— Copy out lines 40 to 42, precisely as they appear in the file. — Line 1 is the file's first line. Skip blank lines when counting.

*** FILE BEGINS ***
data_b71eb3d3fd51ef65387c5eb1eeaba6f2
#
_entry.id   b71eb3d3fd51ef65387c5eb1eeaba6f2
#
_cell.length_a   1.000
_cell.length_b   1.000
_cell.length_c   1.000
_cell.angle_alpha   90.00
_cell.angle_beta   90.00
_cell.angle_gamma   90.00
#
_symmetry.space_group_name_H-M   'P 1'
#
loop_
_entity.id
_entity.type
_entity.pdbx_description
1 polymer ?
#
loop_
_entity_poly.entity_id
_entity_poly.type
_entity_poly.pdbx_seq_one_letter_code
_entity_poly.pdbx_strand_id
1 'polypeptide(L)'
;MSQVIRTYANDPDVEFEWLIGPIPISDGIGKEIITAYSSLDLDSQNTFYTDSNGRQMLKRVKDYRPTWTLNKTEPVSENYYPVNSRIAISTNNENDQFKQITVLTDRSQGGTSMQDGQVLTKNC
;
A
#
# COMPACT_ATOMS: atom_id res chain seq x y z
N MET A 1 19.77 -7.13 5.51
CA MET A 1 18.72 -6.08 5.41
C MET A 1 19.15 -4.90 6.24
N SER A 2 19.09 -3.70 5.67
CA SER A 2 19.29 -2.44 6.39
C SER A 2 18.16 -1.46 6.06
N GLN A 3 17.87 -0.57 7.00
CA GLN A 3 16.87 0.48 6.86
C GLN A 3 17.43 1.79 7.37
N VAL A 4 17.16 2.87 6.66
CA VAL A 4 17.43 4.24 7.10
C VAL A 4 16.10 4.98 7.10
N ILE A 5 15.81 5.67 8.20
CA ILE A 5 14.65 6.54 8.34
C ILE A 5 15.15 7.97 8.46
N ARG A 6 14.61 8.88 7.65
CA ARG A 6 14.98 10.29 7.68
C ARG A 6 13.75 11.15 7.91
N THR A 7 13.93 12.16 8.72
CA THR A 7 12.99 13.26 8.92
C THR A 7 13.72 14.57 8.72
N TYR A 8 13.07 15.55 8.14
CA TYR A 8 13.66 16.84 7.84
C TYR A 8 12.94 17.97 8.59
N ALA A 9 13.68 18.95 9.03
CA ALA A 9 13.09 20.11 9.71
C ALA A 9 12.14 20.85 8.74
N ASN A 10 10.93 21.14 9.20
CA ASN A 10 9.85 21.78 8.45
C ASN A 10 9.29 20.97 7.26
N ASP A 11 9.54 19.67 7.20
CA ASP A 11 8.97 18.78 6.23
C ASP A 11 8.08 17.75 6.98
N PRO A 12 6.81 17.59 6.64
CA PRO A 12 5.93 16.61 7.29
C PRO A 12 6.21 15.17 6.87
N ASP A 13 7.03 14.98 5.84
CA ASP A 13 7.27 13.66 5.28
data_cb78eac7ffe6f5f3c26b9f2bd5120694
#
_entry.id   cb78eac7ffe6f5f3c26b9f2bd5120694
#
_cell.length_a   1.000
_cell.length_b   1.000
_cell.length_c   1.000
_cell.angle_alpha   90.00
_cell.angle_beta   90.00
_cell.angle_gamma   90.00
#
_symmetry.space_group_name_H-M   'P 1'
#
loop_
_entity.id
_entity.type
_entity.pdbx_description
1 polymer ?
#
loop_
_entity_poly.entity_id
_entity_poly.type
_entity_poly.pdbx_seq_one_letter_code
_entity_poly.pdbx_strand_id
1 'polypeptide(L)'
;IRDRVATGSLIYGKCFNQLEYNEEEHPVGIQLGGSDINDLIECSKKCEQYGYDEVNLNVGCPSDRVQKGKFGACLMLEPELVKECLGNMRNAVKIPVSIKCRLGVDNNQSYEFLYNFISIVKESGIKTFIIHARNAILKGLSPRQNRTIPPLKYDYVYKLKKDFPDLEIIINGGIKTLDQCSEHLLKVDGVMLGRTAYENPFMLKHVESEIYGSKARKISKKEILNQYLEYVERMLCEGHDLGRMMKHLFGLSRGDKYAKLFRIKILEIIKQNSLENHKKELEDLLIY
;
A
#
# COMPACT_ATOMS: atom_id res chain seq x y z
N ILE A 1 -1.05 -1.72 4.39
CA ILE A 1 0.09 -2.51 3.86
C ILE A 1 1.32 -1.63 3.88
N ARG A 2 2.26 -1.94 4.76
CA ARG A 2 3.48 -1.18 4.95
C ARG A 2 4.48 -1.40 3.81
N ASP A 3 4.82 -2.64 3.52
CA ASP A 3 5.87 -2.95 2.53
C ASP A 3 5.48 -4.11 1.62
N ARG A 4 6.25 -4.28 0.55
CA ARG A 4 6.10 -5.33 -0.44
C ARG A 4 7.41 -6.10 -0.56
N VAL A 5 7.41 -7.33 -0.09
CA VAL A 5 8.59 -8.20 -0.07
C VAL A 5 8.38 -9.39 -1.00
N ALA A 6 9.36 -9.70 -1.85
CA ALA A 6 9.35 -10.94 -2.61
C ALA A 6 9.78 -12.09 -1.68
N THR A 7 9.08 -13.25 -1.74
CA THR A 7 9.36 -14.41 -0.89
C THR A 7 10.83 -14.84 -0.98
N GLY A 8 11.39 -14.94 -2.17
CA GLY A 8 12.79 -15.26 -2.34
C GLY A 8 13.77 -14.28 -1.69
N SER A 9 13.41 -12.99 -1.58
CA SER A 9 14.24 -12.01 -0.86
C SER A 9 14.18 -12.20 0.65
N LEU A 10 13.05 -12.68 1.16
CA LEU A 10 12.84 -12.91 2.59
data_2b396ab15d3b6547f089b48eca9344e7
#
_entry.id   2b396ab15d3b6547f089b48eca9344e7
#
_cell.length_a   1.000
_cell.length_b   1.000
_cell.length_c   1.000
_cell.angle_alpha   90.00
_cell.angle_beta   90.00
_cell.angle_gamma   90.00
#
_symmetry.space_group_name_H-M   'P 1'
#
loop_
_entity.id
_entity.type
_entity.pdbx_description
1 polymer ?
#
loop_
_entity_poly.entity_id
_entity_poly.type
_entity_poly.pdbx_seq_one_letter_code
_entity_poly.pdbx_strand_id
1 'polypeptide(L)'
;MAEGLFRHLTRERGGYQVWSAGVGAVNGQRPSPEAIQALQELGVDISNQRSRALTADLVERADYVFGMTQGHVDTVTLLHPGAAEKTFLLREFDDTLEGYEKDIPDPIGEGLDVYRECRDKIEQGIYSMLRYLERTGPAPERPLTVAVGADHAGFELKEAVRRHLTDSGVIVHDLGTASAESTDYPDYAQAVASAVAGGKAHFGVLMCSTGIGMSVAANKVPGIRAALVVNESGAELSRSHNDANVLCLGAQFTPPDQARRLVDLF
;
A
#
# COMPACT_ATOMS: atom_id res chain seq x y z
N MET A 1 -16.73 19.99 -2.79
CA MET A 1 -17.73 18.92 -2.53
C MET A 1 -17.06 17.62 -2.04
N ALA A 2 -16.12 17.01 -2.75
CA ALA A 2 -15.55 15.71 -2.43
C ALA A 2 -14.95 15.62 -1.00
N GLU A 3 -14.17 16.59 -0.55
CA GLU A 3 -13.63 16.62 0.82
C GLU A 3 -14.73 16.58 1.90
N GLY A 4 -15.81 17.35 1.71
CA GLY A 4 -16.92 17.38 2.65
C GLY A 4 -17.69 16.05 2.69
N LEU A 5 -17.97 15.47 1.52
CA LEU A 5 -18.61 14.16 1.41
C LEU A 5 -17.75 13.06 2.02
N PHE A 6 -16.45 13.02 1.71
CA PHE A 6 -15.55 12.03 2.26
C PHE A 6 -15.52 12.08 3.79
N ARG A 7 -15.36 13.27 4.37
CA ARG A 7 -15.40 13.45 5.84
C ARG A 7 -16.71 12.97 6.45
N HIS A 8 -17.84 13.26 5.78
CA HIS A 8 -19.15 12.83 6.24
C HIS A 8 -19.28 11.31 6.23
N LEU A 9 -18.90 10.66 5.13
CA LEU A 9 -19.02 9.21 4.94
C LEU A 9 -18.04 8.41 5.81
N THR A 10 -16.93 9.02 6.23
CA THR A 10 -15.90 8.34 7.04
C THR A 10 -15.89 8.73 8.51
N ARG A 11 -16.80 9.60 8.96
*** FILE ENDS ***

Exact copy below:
N VAL A 4 17.16 2.87 6.66
CA VAL A 4 17.43 4.24 7.10
C VAL A 4 16.10 4.98 7.10